Black Women Want to Be Fat? I'm Confused

Erika Nicole Kendall, creator of the A Black Girl's Guide to Weight Loss blog, explains in an op-ed for the New York Times why she was so perplexed by a piece declaring that African-American women enjoy being overweight.

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In an op-ed for the New York Times, Erika Nicole Kendall, creator of the A Black Girl's Guide to Weight Loss blog, explains why she was so perplexed by a piece declaring that African-American women enjoy being overweight.

Alice Randall's recent op-ed confused me. I couldn't quite tell if the estimated 4 percent of the population that is black, female and overweight is to blame for the fact that money goes to obesity treatment instead of education. I couldn't figure out why she thought she should worry about her husband leaving her if her weight dropped to less than 200 pounds, instead of worrying about her entire family leaving her for making them eat a dinner of "sliced cucumbers, salsa, spinach and scrambled egg whites with onions." ...

And I really couldn't figure out why it's the "fat" black female body that is considered a political casualty of war against the "fit black slave," instead of, say, women that serve in positions that seem to be carryovers from slavery, like nannies or cleaning ladies, or even women who play those roles on film.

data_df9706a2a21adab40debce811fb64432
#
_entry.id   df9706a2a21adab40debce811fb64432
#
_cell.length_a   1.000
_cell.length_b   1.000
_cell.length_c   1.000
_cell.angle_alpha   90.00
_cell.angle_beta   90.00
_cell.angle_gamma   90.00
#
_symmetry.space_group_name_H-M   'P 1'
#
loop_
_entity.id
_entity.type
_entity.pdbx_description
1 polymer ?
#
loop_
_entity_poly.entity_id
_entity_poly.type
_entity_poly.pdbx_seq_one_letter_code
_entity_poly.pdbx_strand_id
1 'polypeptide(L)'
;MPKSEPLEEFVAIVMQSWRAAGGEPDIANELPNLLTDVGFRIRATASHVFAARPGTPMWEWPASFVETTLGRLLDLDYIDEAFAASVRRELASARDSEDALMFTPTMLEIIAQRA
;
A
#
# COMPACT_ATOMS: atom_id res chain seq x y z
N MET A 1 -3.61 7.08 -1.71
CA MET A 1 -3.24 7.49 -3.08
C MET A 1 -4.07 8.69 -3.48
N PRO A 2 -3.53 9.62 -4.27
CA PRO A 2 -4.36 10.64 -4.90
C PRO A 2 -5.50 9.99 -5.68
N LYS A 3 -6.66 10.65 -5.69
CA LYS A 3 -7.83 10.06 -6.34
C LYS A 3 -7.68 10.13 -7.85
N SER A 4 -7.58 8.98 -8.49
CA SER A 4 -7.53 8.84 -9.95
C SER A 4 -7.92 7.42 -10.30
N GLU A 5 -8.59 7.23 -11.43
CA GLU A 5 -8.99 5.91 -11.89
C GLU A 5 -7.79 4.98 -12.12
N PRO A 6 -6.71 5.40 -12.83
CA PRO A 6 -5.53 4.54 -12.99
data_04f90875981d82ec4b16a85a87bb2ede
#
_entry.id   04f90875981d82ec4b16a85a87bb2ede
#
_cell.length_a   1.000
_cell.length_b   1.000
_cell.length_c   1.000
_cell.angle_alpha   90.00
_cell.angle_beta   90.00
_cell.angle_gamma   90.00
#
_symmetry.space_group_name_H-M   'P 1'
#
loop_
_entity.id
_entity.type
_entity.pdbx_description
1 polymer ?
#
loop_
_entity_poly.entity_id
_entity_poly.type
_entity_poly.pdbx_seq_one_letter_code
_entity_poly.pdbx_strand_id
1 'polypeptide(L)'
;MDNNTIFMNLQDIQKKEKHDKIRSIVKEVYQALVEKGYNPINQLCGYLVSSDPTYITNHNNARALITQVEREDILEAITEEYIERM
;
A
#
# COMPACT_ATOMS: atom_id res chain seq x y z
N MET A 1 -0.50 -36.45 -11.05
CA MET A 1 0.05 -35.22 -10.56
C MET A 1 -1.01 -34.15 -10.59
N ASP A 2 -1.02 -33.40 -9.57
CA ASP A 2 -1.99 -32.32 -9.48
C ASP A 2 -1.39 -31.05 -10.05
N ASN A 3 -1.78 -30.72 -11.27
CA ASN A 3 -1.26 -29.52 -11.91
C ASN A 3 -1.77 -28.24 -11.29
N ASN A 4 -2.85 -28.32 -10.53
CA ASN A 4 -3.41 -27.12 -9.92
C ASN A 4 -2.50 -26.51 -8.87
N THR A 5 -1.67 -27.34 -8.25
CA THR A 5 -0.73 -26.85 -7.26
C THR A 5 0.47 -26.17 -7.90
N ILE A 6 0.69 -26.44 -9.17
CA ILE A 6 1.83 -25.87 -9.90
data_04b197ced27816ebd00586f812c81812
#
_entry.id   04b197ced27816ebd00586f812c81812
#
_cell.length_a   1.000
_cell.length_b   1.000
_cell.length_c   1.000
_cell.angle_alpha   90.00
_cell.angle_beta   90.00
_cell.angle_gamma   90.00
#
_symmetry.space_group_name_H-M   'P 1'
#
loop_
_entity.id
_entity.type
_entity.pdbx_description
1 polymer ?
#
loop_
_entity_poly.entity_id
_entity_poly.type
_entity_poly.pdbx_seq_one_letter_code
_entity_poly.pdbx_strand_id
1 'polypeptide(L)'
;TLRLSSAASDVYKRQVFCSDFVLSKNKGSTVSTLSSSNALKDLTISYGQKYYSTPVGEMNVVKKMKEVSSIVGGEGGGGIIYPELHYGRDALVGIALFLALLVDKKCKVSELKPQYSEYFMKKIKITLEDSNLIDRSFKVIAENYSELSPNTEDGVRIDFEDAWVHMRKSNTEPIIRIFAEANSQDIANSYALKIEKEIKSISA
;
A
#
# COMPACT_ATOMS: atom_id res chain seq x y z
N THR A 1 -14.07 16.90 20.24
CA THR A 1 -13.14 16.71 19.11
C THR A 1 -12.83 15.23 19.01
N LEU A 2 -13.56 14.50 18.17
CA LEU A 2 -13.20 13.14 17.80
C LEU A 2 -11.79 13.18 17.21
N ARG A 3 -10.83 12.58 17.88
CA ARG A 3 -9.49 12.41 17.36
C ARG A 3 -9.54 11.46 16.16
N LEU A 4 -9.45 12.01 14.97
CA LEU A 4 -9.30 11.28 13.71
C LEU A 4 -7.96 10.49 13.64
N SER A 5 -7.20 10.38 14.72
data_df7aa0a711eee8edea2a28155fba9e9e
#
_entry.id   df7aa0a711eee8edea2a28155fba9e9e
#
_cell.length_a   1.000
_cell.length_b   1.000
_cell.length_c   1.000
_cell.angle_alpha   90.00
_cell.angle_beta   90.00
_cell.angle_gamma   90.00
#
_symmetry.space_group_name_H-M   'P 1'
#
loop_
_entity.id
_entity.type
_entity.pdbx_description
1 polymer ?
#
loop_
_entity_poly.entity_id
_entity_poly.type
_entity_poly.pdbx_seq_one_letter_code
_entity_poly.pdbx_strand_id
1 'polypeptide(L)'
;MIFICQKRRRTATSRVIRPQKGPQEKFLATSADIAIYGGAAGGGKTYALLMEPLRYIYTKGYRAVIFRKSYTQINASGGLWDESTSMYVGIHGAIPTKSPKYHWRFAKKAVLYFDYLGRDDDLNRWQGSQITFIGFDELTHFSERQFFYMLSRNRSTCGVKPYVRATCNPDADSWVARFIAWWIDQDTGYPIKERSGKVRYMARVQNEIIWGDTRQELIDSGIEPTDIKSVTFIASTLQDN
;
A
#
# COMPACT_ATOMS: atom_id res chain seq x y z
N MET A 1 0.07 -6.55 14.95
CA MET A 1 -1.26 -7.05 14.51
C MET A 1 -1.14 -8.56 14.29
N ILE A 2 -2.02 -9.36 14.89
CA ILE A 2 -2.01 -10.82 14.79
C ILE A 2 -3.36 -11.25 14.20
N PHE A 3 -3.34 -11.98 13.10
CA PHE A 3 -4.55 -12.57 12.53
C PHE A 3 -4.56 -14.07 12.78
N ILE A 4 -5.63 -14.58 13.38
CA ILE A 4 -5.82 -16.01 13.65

But, most important, I couldn't figure out why these were the reasons black women "wanted" to be fat. It wasn't because "I feel comfortable at 200 pounds." It wasn't, to quote a Destiny’s Child song, "When I whip with my hips you slip into a trance." It wasn't even "I'm just happy here, and I've never really given it a second thought." It was "My husband will leave me if I thin out," and "I'm railing against the man!" Once again, black women are expected to make decisions to change, benefit and satisfy everyone but themselves.

Read Erika Nicole Kendall's entire piece at the New York Times.

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